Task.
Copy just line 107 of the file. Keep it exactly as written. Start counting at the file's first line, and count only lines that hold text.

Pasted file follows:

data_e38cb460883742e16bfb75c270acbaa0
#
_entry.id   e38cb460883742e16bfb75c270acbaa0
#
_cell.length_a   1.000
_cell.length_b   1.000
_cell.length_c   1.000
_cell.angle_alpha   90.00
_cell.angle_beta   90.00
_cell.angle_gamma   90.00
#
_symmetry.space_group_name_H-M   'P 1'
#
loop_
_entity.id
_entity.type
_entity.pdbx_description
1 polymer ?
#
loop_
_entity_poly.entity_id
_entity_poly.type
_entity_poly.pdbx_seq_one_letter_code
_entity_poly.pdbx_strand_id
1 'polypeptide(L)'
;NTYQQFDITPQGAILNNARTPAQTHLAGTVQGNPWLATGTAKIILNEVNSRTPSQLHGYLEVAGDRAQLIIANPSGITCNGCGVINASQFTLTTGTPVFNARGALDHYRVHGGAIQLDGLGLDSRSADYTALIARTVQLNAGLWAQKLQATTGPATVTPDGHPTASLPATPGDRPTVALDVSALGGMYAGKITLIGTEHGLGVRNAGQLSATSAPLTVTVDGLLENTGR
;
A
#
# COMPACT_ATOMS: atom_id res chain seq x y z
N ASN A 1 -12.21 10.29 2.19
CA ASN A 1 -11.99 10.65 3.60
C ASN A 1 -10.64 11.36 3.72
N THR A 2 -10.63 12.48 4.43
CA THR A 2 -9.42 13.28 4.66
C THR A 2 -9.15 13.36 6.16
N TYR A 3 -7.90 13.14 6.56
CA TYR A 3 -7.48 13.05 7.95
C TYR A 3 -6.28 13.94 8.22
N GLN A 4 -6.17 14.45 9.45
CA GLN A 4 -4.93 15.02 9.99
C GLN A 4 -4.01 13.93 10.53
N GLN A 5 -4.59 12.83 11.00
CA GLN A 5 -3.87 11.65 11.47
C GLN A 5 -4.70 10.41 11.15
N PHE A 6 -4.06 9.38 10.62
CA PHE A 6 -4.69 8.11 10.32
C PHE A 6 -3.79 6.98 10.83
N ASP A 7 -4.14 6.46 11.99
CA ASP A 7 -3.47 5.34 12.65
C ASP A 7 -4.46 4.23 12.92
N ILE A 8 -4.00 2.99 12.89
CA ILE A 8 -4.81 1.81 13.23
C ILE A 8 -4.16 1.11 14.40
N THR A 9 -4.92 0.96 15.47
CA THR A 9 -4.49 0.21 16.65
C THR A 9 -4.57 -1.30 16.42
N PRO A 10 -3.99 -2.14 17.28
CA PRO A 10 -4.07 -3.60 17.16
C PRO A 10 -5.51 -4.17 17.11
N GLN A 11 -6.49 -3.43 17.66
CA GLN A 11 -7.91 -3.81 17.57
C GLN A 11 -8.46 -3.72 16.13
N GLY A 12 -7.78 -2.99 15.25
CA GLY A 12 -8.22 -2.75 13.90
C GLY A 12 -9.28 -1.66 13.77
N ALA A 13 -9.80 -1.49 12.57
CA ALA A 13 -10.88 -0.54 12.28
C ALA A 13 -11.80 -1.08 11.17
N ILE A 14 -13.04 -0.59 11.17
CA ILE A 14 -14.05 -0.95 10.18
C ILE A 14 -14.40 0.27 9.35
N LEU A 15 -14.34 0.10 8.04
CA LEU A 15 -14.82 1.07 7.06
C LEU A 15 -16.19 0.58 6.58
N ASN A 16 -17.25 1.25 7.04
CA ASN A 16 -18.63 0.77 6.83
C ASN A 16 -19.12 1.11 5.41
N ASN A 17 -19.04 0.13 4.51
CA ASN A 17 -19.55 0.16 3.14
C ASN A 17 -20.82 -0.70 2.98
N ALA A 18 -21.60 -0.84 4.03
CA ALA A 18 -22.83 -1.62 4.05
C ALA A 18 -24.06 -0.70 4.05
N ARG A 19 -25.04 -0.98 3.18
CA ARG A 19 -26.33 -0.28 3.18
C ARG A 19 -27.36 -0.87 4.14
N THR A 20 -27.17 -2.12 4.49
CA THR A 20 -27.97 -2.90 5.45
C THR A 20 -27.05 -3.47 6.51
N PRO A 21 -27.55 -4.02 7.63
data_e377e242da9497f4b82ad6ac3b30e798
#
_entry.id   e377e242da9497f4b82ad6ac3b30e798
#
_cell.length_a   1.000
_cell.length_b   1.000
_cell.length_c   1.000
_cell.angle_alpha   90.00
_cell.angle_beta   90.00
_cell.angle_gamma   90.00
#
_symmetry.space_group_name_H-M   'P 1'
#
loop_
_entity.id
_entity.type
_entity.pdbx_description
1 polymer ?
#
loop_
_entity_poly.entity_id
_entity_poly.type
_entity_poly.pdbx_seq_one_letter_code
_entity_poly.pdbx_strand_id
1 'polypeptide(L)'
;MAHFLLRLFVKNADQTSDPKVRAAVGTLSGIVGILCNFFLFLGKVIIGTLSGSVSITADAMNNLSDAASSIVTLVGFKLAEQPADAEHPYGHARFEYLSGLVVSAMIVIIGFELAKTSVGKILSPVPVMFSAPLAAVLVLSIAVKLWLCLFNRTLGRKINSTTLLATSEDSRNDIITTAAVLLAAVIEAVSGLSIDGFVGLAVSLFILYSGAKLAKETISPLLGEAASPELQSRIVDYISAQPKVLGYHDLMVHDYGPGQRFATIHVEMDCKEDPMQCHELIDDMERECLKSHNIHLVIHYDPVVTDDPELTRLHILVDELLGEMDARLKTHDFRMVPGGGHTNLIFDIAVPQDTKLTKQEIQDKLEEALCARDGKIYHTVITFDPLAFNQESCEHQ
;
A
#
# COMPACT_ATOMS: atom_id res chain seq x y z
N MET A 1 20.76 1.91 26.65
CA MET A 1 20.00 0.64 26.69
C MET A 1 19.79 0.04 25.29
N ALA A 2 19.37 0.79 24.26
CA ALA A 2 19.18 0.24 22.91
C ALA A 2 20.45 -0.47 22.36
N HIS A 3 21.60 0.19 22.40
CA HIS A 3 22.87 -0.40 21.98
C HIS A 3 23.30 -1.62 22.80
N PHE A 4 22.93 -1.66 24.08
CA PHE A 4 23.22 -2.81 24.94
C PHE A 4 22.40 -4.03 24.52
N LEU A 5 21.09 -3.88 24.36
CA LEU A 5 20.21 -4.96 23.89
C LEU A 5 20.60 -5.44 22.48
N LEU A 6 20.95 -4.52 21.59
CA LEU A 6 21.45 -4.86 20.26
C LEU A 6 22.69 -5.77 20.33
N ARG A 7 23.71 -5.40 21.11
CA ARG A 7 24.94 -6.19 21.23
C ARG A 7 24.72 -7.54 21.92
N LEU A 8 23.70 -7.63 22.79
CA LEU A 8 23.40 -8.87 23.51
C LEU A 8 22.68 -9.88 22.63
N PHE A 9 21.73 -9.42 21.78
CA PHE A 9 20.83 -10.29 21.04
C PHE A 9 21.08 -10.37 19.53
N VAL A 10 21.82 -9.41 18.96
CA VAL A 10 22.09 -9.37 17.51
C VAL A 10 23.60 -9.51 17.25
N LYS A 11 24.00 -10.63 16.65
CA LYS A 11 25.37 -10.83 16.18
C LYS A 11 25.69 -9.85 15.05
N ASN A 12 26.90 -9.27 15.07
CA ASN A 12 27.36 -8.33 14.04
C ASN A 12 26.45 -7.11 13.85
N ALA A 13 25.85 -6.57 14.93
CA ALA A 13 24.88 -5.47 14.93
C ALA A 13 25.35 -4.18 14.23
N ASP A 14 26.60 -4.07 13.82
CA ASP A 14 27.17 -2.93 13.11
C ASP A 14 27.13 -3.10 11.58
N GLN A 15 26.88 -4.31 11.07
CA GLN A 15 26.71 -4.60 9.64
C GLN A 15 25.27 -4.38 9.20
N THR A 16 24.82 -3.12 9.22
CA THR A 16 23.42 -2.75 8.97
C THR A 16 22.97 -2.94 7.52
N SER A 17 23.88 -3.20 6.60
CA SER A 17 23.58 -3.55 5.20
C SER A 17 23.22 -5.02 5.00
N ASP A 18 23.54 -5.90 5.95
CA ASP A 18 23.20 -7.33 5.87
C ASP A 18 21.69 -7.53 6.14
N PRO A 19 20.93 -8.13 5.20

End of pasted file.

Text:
_entity.type